Identity would seem to be the garment with which one covers the nakedness of the self: in which case, it is best that the garment be loose, a little like the robes of the desert, through which one's nakedness can always be felt, and, sometimes, discerned. This trust in one's nakedness is all that gives one the power to change one's robes. —James Baldwin
You have to know with absolute confidence that there are whitefolks who would fight and die for you, more than anybody you ever met in your life. You just haven’t met them yet. If you believe otherwise, then you will fall victim to the one thing that kills all success, which is fear. If there is some part of you that honestly feels that all, most, or plenty of whitefolks are just smiling faces with ulterior plans to betray you, then looking over your shoulder will deter you from any goal. Bury that fear, and prove it every day.
So there’s a bit of paranoia in the following: “Anyone who doesn’t care if you fail is, by definition, an enemy.” This is a general rule in corporations and business. Everything is not dog eat dog, but trust in business is hard won and super valuable. You must have people who trust you, and whom you trust, with your career. It may not happen for 10 years. Work on that too. This is a two way street. You need to show people that you are invested in their success, and people need to show you that they are invested in your success.
Here’s my primary advice:
1. Don’t make work the focal point of your experiments in social relations. That’s too risky; it puts all your eggs in one basket. Make work the focal point of being excellent. Period. You can be as cold-blooded as you like at work. It’s not a good strategy but there is nothing wrong with being “all business”. In fact, if somebody tells you that, take it as both a compliment, and as an invitation to be friendly. But the point here is to learn, share, and all that offline. Then bring that game to work, when and if you are comfortable. Just because you lose your job doesn’t mean whitefolks hate you. Just because you have a white girlfriend doesn’t mean you get promoted on the job. Two different monkeys, two different circuses. But it’s more important that *in your life* you have real friends and associates of all stripes.
2. The world is never going to fully understand your black world. That includes me. The most comfortable way to communicate a particular or potential conflict of values is to phrase things like this. “Where I come from, respect was very important. So I hope you don’t mind if I hesitate to call you Bob, Mr. Fisher.” Sure, call him Bob, or Bob Fisher if you must. But don’t make it a sticking point.
But as a corollary, Americans will understand black culture, because it’s American culture. I can tell you that in 1992, if you said “What’s up with that?” in any business conversation, you might as well have had a bone in your nose. Today, pierced noses are no big deal. Well, they are with my customers, but I deal with finance and aerospace. Which leads to:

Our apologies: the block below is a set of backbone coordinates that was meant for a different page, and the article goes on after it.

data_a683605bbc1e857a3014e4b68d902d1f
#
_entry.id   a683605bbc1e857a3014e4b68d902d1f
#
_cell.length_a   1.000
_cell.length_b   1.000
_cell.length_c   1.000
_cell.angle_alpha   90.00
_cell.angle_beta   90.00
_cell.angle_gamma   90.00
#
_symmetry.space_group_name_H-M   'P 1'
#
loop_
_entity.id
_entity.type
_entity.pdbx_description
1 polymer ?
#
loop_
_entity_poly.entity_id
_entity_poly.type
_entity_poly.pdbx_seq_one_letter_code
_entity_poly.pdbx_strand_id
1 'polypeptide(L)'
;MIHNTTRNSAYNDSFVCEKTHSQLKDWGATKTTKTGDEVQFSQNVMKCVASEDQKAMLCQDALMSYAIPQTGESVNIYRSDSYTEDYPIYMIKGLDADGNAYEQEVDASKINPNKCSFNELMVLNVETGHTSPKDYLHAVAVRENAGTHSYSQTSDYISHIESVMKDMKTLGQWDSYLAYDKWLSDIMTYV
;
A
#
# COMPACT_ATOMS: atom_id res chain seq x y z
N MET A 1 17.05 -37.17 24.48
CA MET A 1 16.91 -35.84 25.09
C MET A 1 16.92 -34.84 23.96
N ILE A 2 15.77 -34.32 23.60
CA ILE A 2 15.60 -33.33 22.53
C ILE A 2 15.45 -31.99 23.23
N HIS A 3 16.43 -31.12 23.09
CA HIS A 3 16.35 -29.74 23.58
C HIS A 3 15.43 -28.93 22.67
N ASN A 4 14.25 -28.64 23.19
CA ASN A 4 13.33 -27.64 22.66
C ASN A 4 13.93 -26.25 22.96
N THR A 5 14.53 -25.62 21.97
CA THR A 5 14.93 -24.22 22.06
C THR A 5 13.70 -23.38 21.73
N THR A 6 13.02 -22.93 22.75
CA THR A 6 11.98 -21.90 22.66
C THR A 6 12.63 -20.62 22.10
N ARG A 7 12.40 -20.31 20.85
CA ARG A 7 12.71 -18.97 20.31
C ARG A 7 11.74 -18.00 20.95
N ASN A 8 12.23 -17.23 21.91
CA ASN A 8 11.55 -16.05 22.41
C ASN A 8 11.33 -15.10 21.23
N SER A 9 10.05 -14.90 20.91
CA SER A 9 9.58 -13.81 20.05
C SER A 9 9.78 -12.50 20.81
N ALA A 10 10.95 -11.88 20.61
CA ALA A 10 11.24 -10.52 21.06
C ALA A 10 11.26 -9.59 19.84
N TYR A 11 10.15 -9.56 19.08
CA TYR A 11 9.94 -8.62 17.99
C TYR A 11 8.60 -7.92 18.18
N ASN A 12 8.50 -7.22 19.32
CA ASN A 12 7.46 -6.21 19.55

3. Every business culture is different. The only way you get to know American business, really, is to be in a consulting company. So say what you want about ‘white’, what works in New Hampshire does not work in Colorado does not work in Florida, and Texas and California have three different worlds each. Oil Services is not Health Care is not Finance is not Online Advertising. The only thing that works across the boards at all of those companies in the ‘consulting standard’, which is the nephew of the WASP standard. You know how that works, it’s just another mask.
4. Be prepared to deal with the end of your blackness. As long as you have a dog in the fight of ‘race relations’, then you have to feed that dog. You may feel you have to be a role model. You may feel you have to take a stand ‘in solidarity’ with some political or social stand that is race related. But guess what, ‘blackness’ is not in your control. All you can control is the amount of emotional investment you put into showing and proving. How much you pick up that burden is entirely on you. The bottom line is that if you are being *yourself* somebody ‘white’ is going to tell you “You don’t seem black.” And somebody ‘black’ is going to tell you “You don’t seem black.” If you make that your problem, well then it is your problem. It sure the hell ain’t mine, because my name isn’t ‘Black Mike Bowen’. So I don’t have to answer to that name. Unless I want to, until I don’t want to any more, unless I do again.
The longer answer is here in my essay called My Black Life Doesn’t Matter . I am in a very very comfortable place. You’ll get here. I’ll pour you a bourbon.